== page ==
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Study Says More Time at the Gate Equals Less Airplane Emissions

We recently told you about how new guidelines for streamlining flight paths and buy cialis from china landings could cut fuel use by 15 percent and result in a nice decline in emissions.  Now, researchers at MIT say that more time at the gate could also slash fuel use and emissions from aircraft.

The study, funded by the U.S. Federal Aviation Administration, was carried out at Boston Logan International Airport where the researchers found that if planes were held at their gates for an average of four minutes and 18 seconds, runway congestion cleared up.  That lead to 20 percent less taxiing time for the cialis online 50mgs planes, which reduced fuel use by 75 liters per plane.  As a bonus, even with the wait time, planes were actually up in the air more quickly without the traffic jam on the runway.

Taxiing accounts for the emission of 6 billion tons of CO2 a year in domestic U.S. flights with European flights emitting a similar amount of greenhouse gases from taxiing.  If the new flight path and landing guidelines were paired with four minutes wait time at the gate, aviation emissions could be reduced by millions of enter site where to buy levitra tons a year.

via New Scientist


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The Politics of Green
written by Ross Wolfe, March 26, 2011
Recently I wrote a blog entry offering a leftist critique of the ideology of "Green" environmentalism, eco-friendliness, and lifestyle politics in general (veganism, "dumpster diving," "buying organic," etc.). I'd be interested to hear your thoughts on the matter and any responses you might have to its criticisms.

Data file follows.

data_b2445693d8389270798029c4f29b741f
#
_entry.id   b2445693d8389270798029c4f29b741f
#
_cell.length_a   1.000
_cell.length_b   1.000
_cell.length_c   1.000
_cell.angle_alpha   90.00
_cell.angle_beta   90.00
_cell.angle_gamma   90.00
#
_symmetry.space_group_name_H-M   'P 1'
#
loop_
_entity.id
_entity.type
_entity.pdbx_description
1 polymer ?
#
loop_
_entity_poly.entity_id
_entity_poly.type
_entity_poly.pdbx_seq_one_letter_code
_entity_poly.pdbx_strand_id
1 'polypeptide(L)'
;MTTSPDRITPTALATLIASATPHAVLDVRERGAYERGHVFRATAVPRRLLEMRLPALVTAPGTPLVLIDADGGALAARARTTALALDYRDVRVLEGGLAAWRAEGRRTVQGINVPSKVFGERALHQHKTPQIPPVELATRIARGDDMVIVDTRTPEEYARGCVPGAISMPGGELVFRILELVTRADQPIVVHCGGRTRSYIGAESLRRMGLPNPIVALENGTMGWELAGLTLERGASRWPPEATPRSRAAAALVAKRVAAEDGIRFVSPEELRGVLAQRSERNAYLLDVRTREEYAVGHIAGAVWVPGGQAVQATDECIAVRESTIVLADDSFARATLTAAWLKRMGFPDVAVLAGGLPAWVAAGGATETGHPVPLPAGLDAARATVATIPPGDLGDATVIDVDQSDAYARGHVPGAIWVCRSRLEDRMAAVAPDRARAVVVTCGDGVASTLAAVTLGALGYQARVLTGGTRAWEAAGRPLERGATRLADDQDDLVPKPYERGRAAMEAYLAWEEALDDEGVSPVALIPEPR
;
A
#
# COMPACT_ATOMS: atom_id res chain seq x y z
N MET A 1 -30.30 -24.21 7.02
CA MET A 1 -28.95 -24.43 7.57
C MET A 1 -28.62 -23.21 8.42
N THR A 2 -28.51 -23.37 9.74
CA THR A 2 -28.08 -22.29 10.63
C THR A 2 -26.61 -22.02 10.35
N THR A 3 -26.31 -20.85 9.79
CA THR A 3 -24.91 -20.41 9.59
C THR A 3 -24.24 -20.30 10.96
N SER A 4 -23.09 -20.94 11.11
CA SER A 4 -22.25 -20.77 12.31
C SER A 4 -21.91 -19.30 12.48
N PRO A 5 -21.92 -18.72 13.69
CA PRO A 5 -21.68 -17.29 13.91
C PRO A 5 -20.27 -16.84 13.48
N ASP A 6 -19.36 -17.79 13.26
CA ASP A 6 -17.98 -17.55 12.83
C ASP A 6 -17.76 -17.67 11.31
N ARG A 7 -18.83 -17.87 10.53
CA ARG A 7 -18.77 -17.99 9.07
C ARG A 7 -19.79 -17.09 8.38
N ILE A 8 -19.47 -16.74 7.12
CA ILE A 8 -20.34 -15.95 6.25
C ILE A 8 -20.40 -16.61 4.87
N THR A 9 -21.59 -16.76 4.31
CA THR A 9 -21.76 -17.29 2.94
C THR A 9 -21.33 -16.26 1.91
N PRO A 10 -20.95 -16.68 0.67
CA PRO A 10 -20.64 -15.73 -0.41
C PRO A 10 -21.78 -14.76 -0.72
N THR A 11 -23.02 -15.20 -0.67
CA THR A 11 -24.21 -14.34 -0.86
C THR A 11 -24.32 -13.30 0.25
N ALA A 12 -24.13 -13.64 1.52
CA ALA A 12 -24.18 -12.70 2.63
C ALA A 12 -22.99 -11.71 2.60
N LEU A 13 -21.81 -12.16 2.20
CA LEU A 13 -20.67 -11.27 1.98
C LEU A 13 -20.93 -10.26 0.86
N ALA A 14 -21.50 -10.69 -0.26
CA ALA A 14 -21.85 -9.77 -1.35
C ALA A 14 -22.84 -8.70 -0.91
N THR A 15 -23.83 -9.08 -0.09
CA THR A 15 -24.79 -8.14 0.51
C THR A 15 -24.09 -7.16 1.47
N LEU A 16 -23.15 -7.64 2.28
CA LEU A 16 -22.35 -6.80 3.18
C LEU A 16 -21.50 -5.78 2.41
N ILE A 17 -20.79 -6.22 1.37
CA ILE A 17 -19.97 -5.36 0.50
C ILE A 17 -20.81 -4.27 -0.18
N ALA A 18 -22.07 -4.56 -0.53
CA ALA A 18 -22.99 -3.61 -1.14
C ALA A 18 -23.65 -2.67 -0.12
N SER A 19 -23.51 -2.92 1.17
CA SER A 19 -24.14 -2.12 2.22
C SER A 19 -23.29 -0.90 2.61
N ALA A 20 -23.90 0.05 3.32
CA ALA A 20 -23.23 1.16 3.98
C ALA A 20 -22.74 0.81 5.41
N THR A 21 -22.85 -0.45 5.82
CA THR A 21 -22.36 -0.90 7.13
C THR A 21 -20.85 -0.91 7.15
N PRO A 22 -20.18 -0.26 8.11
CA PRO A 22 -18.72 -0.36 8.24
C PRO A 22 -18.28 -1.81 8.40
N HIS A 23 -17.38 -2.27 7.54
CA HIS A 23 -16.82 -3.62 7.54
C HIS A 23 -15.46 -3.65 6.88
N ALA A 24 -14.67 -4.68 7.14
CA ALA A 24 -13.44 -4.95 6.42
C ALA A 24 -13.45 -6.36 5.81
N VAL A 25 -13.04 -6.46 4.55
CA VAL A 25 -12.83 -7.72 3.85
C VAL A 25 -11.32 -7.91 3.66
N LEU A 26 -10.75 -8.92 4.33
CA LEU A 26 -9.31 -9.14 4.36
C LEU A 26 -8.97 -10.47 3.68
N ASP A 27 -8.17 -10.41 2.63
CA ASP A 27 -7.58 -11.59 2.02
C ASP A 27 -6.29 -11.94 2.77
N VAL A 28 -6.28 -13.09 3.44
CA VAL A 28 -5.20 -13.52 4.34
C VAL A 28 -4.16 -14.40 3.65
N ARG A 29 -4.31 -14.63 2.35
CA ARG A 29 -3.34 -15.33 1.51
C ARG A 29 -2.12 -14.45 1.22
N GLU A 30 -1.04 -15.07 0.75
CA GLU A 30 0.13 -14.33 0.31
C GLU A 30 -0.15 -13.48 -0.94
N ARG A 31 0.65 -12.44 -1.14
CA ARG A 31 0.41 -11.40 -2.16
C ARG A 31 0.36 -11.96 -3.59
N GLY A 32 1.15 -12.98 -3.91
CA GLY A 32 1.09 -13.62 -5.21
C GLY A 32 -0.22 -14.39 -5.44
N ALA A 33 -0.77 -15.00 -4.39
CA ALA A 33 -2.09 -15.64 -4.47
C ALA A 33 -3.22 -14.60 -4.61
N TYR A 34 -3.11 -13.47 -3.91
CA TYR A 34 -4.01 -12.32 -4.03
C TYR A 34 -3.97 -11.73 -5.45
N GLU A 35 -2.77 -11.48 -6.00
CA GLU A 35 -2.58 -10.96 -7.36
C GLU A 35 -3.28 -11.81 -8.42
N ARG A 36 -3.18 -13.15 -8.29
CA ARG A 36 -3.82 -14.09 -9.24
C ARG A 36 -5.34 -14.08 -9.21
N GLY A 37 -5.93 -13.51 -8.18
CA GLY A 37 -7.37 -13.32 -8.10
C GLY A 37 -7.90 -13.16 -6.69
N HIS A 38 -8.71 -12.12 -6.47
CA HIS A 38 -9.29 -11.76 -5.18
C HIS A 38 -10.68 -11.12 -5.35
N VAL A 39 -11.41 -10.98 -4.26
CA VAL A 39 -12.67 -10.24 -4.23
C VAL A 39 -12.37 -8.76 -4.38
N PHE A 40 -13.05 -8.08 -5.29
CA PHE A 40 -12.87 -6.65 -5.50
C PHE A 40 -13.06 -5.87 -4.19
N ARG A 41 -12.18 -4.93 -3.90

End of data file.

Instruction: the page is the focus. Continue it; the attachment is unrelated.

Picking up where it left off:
and more time to catch flight?
written by sarah, March 27, 2011
that would be nice if the planes were held up a bit waiting for flights if they didn't push off immediately on time and you actually made the visit web site pfizer cialis 50mg flight you were late for because the connecting flight arrived late. so often it seems we missed them by a minute. if it would make their system more efficient...arrive a few min sooner push off a few minutes later... It might not be impossible to catch your flight if 1st flight was delayed! ahhh to dream.
Direct routes
written by Ed, March 31, 2011
So often passengers buy flights via another destination because of the excessive price of direct flights. If this could be overcome it would have a significant reduction of carbon per passenger trip plus reduce the frustrating transit lounge waits. But it will mean a complete rethink of generic pack viagra the airline hub concept.
written by Andy, March 31, 2011
Sarah, the problem with your idea is just try! buy cialis online cialis that your first flight, which you would want to leave a couple minutes early, could be somebody's second flight, that they want to leave a couple minutes late. Thus there is a problem. One suggestion could be that airlines just start paying attention and tramadol consent online giving more time in between flights, but once again, it's not one of those things where if you fly from Florida to viagra online without prescription Philadelphia and then on to Maine. That flight from Philadelphia isn't just going to have people flying from Florida on it, and so they have no way of knowing if they even need to wait or not.
Maybe I am missing something?
written by Gordon Gearn, March 31, 2011
I don't follow this logic. If we make a stop light longer then will be less traffic?
Waiting really can speed things up.
written by William Fraser, April 02, 2011
I was amazed to find that traffic sped up considerably when they added "metering lights" to slow up the onramps.

I imagine that something similar would happen with airplanes, although the way the article reads sounds a bit simplistic (i.e. one wouldn't want the plane to wait a few minutes if there is no line of planes ready to leave, and you'd want the planes to wait even longer as the line -- even that portion of the line which is still waiting at its gate -- grew).

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